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Current Ornithology - Current Ornithology 6 (Hardback)
  • Current Ornithology - Current Ornithology 6 (Hardback)

Current Ornithology - Current Ornithology 6 (Hardback)

(volume editor)
Hardback 332 Pages / Published: 28/02/1989
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This edited series has three principal goals. The first is to provide information in a relatively concise way for researchers needing an over- view of specific disciplines. The second is to provide an update on specific schools of thought, bringing together ideas from colleagues whose works often appear in a variety of journals. And the third is to stimulate and suggest directions for new research. Volume 6 continues the tradition established by the previous editor and editorial board in providing new information, updating our understanding of specific dis- ciplines, and stimulating new research. In the first chapter, Randall Breitwisch examines mortality patterns and sex ratios in monogamous birds. He argues that there are many more components to measuring parental investment than are often re- alized; our knowledge is weak in several areas. Understanding the evo- lution of mating systems depends on better distinguishing the different intensities of natural selection that operate on males and females. Greg- ory Butcher and Sievert Rohwer develop a framework for assessing the role of colorfulness in birds. They propose several hypotheses to test and advocate evaluating more than one hypothesis at a time. Future work on the evolution of distinctive coloration and of sexual and age dimorphism must take these ideas into account.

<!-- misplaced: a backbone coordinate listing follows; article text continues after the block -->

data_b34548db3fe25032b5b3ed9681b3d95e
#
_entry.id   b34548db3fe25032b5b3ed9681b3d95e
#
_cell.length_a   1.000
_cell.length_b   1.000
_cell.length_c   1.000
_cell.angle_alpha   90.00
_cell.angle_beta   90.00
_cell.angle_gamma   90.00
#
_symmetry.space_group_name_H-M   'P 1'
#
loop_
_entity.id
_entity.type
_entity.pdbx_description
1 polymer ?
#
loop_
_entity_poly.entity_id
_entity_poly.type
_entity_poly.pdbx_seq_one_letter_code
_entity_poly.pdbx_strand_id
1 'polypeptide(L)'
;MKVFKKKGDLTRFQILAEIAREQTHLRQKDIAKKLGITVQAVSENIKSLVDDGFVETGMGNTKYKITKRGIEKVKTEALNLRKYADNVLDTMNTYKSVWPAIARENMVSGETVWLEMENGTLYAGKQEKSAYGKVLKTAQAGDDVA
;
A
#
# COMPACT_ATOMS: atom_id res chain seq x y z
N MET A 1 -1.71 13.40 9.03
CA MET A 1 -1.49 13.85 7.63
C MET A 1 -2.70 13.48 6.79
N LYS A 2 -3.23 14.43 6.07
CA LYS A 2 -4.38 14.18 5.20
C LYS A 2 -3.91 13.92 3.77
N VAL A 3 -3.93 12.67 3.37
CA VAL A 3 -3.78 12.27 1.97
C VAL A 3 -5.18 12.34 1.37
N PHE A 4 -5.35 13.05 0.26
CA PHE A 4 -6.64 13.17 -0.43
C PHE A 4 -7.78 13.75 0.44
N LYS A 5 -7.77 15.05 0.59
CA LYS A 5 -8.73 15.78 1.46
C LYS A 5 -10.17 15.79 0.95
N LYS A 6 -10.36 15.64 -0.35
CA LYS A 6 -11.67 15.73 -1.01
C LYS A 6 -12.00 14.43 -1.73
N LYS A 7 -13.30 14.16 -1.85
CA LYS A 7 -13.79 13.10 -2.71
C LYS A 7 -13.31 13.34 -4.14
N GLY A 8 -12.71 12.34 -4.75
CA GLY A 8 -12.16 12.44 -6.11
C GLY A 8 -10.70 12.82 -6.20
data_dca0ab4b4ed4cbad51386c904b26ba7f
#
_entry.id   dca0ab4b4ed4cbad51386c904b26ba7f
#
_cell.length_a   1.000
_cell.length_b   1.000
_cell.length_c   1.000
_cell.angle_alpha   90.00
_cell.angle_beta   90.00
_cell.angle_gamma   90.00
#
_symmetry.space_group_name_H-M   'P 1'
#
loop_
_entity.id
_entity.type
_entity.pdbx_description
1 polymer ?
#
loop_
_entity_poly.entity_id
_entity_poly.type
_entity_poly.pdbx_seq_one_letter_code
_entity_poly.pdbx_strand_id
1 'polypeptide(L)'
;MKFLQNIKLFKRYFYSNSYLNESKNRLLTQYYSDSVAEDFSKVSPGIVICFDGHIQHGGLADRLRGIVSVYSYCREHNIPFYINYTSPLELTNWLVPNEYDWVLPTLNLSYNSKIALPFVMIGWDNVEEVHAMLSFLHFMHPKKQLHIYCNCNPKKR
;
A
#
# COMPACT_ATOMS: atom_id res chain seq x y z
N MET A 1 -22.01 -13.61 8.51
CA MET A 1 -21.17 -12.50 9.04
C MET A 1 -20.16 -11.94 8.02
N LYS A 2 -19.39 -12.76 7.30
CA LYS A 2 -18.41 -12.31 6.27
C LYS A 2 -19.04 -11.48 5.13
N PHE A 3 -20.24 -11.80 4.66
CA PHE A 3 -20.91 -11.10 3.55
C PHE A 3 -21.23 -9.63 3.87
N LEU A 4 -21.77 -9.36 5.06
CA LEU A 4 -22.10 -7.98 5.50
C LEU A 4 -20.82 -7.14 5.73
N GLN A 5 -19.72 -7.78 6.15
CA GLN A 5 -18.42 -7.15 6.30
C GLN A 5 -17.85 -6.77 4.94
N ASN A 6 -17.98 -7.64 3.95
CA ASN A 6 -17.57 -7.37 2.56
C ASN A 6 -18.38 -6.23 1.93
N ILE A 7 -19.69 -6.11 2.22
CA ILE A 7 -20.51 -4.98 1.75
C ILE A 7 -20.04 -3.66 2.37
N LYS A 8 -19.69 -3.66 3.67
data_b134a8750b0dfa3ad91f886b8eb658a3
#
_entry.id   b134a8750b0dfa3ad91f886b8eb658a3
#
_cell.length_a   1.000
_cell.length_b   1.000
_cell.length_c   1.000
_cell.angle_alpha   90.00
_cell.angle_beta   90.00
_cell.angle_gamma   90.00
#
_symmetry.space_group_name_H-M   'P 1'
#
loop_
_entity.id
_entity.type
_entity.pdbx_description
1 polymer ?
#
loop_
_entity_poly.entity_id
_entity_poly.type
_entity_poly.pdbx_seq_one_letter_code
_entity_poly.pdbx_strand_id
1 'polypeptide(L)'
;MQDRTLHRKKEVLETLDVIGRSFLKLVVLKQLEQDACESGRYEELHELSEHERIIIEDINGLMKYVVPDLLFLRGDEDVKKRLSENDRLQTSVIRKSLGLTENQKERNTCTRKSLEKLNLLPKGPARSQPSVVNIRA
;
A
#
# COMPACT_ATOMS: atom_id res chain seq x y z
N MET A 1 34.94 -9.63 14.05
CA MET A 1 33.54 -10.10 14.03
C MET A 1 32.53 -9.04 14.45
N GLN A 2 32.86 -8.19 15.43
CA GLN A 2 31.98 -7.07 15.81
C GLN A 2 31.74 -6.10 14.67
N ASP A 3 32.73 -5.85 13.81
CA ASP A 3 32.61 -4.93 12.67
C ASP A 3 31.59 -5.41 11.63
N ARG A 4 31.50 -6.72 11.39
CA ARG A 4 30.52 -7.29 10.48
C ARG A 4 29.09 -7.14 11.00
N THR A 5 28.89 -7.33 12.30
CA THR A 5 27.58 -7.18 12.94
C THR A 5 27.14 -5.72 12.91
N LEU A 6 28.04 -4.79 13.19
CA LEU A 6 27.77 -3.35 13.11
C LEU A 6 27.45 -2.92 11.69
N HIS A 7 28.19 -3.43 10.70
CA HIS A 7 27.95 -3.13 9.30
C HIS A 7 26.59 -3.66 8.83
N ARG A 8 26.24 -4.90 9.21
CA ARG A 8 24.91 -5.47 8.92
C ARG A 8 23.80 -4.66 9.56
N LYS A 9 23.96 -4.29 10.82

Publisher: Springer Science+Business Media
ISBN: 9780306430565
Number of pages: 332
Weight: 1470 g
Dimensions: 234 x 156 x 22 mm
Edition: 1989 ed.

`Volume 6 is an exciting collection of papers that deal with relevant issues in ecology. The authors of the various chapters have detailed not only what is known about their respective topics, but have also suggested areas within the topics that need further investigations. The reading of Chapter 5 is a sobering experience that would be worthwhile for all ecologists.'
Ecology, 71:1

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